Silence (from politicians) is golden

England’s government was unusual for not having really bothered about schools until about a hundred years after everyone else.

While America and Germany, and just about everyone else in the developed western world, created a network of publicly funded schools in the 19th century, England dilly-dallied.

It wasn’t until 1902 that a state board of education was created, and there were another 42 years before an education minister was appointed. By that time, 1944, America had just about half its population graduating high school at 18. In England, staying in school until that age still isn’t compulsory.

Why were we so behind? In part it was because neither political party liked the idea of free mass schooling. Both Conservatives and Liberals feared landowners and industrialists, who paid the majority of the taxes, and who didn’t see the point.

Another, sometimes forgotten, part is that Britain was pretty busy with foreign matters. Owning an empire is a pretty time-consuming business and it took a huge amount of parliamentary time, with domestic matters largely left to inquiries and charities all through the 1800s while everyone else’s schools systems lurched forward.

Politicians are usually trying to make a name for themselves with whizzy ideas

Oh how naïve and backward that all now seems. Oh how we are about to go back to being exactly the same.

There were just two lines in the Queen’s Speech about education and, of those, one was about post-16 occupation-related qualifications. In essence, all we got was: we’ll carry on looking at the fair-funding formula and we’ll carry on making sure more good places are available. That was it.

Perhaps, however, this silence from government will do us good. While the bigwigs return to age-old wars over “sovereignty” or the cost of sending cheese to far-flung places, the rest of us can get on with just, well, doing stuff.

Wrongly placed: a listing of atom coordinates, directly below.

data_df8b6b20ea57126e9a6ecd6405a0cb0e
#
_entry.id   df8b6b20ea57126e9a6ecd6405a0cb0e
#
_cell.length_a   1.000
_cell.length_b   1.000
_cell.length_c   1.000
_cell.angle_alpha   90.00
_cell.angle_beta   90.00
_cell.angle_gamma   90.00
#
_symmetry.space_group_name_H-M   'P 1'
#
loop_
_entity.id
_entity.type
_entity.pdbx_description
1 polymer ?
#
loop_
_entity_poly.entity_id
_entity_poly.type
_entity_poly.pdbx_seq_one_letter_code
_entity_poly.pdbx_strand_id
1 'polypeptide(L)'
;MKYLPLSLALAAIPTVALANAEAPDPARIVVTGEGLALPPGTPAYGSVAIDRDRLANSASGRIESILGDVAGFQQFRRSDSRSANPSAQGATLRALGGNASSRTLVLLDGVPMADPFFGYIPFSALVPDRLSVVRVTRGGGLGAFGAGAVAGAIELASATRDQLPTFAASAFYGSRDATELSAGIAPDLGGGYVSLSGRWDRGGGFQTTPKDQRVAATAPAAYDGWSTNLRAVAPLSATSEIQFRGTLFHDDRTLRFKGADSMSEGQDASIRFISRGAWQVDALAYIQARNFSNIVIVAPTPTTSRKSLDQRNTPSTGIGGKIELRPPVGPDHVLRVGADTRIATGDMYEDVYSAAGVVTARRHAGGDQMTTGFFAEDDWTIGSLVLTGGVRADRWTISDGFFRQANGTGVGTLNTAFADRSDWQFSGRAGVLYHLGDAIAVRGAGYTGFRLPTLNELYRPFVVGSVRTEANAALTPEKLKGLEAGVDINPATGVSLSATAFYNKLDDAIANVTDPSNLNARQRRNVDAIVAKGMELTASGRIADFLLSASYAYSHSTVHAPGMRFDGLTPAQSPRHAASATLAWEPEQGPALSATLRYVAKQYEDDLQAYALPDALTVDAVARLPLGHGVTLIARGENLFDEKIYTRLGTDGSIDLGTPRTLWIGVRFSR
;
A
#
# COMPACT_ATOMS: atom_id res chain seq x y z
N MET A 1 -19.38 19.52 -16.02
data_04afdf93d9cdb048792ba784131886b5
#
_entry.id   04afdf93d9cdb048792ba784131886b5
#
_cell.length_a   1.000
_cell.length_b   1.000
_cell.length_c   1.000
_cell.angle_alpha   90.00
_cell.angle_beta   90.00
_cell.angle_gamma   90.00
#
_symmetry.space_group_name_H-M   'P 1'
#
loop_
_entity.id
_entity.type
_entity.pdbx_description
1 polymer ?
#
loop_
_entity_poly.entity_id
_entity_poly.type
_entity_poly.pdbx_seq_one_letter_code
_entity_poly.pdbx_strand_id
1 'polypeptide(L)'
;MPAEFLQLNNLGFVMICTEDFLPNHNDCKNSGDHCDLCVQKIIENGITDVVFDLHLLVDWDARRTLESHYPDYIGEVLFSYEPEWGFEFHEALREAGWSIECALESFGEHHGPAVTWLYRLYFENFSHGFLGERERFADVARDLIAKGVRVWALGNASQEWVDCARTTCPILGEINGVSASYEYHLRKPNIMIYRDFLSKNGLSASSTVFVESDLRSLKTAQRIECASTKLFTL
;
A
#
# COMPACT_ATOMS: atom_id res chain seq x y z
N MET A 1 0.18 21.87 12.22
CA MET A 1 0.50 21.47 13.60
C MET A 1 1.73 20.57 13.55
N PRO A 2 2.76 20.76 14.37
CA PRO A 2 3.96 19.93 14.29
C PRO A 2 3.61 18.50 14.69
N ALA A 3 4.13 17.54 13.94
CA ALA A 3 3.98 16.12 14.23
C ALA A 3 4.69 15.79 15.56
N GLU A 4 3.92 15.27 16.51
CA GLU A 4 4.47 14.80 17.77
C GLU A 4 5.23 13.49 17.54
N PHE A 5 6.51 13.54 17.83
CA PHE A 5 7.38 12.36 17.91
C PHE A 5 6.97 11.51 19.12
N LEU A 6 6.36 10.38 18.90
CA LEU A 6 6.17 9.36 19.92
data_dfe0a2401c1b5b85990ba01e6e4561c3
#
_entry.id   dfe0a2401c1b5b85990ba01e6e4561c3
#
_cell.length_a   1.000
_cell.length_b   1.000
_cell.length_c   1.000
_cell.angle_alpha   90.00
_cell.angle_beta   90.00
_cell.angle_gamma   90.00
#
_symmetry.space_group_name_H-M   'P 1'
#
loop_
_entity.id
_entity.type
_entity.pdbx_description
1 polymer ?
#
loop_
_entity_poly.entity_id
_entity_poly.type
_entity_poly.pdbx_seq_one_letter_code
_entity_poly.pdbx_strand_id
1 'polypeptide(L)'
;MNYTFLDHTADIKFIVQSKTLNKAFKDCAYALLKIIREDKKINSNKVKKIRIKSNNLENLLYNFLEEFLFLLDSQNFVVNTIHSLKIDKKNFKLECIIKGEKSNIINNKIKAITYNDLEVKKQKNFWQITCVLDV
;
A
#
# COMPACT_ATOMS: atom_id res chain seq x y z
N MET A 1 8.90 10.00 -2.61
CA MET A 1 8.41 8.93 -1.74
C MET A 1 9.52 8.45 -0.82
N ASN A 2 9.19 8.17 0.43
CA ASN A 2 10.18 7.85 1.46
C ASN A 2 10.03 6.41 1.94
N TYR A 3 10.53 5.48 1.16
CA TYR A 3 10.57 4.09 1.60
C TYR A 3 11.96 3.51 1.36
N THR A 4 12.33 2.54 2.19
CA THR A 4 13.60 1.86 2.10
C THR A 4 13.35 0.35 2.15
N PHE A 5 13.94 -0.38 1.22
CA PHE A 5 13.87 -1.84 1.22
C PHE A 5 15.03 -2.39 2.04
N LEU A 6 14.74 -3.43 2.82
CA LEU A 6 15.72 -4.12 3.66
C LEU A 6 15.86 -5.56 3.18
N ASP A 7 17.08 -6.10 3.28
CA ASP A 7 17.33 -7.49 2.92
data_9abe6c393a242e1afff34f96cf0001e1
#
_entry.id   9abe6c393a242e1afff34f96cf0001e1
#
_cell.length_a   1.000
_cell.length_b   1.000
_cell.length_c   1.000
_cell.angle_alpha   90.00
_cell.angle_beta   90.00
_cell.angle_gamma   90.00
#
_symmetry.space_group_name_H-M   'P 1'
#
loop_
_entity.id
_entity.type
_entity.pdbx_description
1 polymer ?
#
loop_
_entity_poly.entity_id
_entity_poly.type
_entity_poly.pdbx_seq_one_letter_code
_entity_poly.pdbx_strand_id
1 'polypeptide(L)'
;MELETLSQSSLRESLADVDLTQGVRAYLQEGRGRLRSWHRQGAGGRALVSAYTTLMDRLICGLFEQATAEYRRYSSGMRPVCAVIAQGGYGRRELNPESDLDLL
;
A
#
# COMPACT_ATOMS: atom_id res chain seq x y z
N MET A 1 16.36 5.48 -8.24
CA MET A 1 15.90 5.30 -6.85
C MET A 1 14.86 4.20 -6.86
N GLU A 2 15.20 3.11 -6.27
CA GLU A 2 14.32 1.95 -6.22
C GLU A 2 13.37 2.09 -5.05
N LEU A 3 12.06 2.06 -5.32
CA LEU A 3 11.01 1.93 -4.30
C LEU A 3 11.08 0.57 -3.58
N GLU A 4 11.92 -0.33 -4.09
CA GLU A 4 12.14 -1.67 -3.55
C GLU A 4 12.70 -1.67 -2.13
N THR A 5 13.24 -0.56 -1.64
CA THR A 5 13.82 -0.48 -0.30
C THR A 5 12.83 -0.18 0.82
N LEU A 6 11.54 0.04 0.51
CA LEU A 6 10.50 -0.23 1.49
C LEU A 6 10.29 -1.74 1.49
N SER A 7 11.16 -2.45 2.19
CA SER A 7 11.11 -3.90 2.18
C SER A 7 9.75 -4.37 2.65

Many of the Conservatives’ manifesto commitments don’t actually need any legislation. They’re just ideas. Improving school accountability can be done by changing the SATs and making them fit for purpose, as Jill Wood, the headteacher standing up against the exams has urged. A single jobs portal, in order to save money for schools, is an IT problem, not a legal one. Likewise, developing more curriculum materials.

Perhaps the most powerful idea of all is the review of admissions policies. The Conservatives put this in when they were planning to make it about grammars and free schools. Maybe now is the time to have a proper, open consultation. One which asks what the current problems of admissions are, and how we should solve them. And then – shock horror – the government might actually just base its policies on what people actually say, rather than what it already presupposes the answer to be.

I appreciate that this sort of open policy-making is rare in education. That is because politicians are usually trying to make a name for themselves with whizzy ideas. But now that Brexit is going to take up all the parliamentary time and headlines, the best way for Justine Greening (or any successor) to make a name will be to do actual, genuine good: listen to people and implement the things the people on the frontline tell you they need.

Dilly-dallying was a pain in the 19th century. It put us behind. But being patient with education over the next two years could prove to be the best possible outcome for the bizarre situation this country has found itself in.

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  1. In its review of Finland in 2010, the OECD said successful education reform in Finland had been built on consensus developed over many years. It was NOT, the OECD emphasised, the result of high-profile initiatives by individual governments or ministers.
    Unfortunately, England has suffered from ever-greater political interference over decades with more emphasis on imposition than consensus.